Pam wanted a flower shop, so on the 20th of November, my dad and I staked out a twenty-four by sixty-four foot building on Thanksgiving. If you ate, you worked. Ron Woodie came along and said, "Would you like a hand putting the trusses up?" He worked for Pepsi. One night, I had sheets of plywood lying on the roof and terrible storm came up, I was out there with a flashlight and some nails. I had a heater to put up in the ceiling. I was in the tractor bucket. Pam was operating the bucket. The bucket almost put me through the roof! Jim Paltani put the cement floor in, so on the 13th of December, the store opened with heat, light, cement floor and tables for making wreaths tat the people were waiting in line for. Pam had a flower shop in 25 days and $270 for the cement floor installation. We put flowers in the refrigerator until I found a cooler at the Red Cross. I bought it, took it apart, brought it home, and installed it. Mr. Hunter put the refrigeration together and we had a flower cooler with ABO and Rh plus and minus on them. Pam had a flower shop. Pam went to Robin Art Flower School. She became a great floral designer, the flower shop grew and grew. We bought cut flowers that were air shipped in weekly. Pam's skill made the flower shop grow quickly. Poly houses housed green plants and flowers. Pam and I worked together doing whatever needed to be done. One Mother's Day there were three rows of cars in the parking lot getting Pam's flowers.
Pam had had some medical issues at age 17, and she was burnt with cobalt radiation causing great pain and wound issues. She had about sixty hospitalizations over the years, but was always there with a smile. Chris, our son, came into our lives, Pam had a flower shop/greenhouse and two kids, Chris and me. We were together 24/7. We worked together, supported each other, lived, loved, laughed and cried with and for each other.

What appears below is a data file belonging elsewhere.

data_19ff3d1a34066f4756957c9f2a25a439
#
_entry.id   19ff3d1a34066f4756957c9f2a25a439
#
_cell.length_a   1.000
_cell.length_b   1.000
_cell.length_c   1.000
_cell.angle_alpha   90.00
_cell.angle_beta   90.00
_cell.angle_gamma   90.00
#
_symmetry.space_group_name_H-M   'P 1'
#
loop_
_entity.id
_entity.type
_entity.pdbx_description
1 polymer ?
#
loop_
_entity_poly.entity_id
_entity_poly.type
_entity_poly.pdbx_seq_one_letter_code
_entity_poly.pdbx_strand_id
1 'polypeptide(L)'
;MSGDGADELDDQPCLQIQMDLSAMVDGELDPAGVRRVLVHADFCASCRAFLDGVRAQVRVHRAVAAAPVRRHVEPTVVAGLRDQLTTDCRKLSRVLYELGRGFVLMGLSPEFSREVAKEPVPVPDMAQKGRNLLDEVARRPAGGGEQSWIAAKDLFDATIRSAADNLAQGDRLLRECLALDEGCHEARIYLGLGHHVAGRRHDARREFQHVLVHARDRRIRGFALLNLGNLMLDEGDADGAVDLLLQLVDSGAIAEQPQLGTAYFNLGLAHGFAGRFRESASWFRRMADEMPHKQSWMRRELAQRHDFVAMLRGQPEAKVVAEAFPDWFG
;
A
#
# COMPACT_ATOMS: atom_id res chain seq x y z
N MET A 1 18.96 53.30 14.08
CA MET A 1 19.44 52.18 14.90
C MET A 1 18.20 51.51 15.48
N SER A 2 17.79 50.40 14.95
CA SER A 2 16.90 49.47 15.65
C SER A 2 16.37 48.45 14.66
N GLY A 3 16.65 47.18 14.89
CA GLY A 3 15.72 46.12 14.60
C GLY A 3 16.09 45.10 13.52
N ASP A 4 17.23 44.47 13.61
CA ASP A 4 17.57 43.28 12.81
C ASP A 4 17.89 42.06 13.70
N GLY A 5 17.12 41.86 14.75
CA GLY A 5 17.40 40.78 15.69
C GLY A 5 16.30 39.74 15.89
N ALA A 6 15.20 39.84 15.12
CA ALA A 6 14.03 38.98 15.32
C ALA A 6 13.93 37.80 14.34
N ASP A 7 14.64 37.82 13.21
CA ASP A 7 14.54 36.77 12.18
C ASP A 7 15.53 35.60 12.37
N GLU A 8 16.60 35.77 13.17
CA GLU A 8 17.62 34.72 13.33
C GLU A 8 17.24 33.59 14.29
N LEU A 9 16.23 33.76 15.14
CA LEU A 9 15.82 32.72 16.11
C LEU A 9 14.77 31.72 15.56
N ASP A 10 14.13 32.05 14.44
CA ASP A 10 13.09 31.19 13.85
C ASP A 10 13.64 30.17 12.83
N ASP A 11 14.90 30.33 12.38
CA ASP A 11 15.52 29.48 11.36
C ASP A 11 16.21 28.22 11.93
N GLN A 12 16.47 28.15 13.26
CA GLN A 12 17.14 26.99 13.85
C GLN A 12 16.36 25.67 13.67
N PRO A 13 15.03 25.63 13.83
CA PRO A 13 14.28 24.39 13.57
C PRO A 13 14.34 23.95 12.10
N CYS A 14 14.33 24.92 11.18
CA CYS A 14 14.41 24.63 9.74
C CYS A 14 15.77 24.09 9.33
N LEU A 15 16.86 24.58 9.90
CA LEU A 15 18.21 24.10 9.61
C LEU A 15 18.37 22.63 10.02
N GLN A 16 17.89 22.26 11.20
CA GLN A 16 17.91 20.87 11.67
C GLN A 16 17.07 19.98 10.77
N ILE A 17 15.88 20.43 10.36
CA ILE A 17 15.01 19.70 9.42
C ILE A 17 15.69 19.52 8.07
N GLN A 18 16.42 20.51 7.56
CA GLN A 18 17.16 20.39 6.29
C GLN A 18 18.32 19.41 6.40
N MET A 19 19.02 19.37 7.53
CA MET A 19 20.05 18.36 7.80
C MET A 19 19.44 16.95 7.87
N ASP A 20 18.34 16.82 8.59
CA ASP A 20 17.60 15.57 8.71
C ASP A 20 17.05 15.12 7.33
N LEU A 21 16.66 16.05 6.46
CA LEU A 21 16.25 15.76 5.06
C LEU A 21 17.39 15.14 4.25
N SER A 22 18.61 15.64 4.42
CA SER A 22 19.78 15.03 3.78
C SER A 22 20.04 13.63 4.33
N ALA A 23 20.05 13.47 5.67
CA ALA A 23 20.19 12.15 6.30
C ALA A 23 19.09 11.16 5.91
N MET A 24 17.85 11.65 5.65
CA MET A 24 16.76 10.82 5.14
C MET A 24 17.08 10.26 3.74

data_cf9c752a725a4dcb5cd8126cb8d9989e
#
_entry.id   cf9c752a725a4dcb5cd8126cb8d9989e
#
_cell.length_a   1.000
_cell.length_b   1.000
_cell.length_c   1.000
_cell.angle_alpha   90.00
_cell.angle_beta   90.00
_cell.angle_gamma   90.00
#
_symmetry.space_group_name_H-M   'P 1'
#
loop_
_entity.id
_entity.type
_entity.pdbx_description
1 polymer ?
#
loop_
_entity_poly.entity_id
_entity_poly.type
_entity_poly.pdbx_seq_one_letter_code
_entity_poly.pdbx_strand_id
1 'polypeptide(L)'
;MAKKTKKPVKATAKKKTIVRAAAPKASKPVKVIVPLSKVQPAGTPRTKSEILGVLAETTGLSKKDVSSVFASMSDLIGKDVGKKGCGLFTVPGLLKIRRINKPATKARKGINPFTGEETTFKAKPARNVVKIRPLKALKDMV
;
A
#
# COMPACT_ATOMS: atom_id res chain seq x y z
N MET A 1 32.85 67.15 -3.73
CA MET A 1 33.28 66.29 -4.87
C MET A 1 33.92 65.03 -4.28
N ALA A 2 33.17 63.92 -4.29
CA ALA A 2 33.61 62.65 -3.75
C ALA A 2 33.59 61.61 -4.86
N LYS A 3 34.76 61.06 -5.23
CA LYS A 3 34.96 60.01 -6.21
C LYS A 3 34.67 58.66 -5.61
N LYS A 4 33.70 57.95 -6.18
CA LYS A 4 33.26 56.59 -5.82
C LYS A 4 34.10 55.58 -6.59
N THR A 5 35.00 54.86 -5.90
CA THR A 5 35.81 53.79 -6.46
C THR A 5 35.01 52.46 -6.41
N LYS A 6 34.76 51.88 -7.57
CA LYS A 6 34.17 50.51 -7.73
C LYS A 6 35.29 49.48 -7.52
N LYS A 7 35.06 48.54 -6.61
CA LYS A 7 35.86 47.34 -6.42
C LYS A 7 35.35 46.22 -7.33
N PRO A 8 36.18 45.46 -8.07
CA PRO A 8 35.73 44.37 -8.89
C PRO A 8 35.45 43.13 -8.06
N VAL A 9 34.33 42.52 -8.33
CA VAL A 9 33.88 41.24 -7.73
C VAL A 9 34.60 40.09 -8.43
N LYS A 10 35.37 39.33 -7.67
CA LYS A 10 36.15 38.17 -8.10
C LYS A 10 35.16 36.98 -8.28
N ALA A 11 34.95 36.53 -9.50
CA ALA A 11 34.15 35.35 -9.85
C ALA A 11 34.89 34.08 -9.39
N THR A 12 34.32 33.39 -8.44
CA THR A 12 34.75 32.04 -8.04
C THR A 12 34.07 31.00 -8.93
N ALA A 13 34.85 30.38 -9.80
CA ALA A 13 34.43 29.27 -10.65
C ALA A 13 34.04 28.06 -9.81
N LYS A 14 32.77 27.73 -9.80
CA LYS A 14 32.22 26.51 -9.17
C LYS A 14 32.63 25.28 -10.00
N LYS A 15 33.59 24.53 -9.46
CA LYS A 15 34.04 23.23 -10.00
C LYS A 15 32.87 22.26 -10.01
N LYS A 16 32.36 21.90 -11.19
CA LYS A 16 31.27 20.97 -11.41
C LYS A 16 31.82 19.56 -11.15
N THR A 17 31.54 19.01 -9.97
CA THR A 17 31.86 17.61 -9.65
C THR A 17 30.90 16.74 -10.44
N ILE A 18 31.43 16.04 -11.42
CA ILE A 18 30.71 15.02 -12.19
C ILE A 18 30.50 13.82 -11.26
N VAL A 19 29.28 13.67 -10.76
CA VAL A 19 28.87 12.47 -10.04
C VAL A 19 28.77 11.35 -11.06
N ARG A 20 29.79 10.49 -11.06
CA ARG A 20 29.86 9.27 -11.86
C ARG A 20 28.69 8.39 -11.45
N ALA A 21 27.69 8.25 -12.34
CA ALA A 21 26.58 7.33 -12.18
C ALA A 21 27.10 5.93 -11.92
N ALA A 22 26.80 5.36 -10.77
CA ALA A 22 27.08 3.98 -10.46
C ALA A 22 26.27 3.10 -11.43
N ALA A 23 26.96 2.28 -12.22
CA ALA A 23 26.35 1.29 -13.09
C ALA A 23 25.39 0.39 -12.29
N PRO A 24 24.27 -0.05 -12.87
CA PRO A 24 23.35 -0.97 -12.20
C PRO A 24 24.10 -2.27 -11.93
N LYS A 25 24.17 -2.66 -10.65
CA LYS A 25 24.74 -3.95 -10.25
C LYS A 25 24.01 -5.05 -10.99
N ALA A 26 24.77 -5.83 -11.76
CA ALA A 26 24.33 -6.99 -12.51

Some of the radiated skin broke down, causing her great pain and suffering. Together, we supported each other and were committed to each other's wellbeing. Some great, great, great doctors were by our sides. Dr. Jason Leedy, Dr. Anthony Rizzo, Dr. Dews, Dr. Gustaferro, Dr. Rackley, Dr. Garafalo, Dr. Mattee, Dr. Ta Maskar, Dr. Bird, Dr. Bower all worked to combat the effects of the cobalt radiation. The combination of these doctors, Pam's spirit, and medical treatment and with the support of those around her, she did great things and earned the love and respect of customers and friends. She had a smile and cheerful personality while having a bladder that was like raw hamburger inside, and a wound that had a wound vac for one and a half years. With tailbone exposed, twenty-four weeks of IV antibiotics, as many as four times a day, a 13 inch abdominal wound was one layer from her bladder. With cancerous growth that grew at a pace never before seen at Hillcrest, she was also helping the mother of several litters of Springer Spaniel pups. Pam was my wife of forty-seven years. We had a home filled with love for each other with only a few disagreements, and never an angry word. We went on many cruises- The Caribbean, Mexico, Aruba, Costa Rica, Columbia, Venezuela, The Canary Islands, Morocco, Alaska, The Panama Canal, Nicaragua, Puerto Rico, San Bals Island. We went rafting, tubed a snake-infested river through a mountain, went to some great wineries, visited the Seattle Fish Market, some great wineries, Disney and MGM, went to the Grand Canyon, RV-ing, Pam caught a shark, Sedona, Arizona, Shell Grand Prix races, went to Raceway Seven, many Shell events, for years we grew seven thousand flats of flowers for Shell Oil Company to plant in their stations.
The Veteran's Day plaques, well over 4000 in number have gone all over the world!
Please share in honoring and celebrating her life and legacy with me.
Thank you, Dave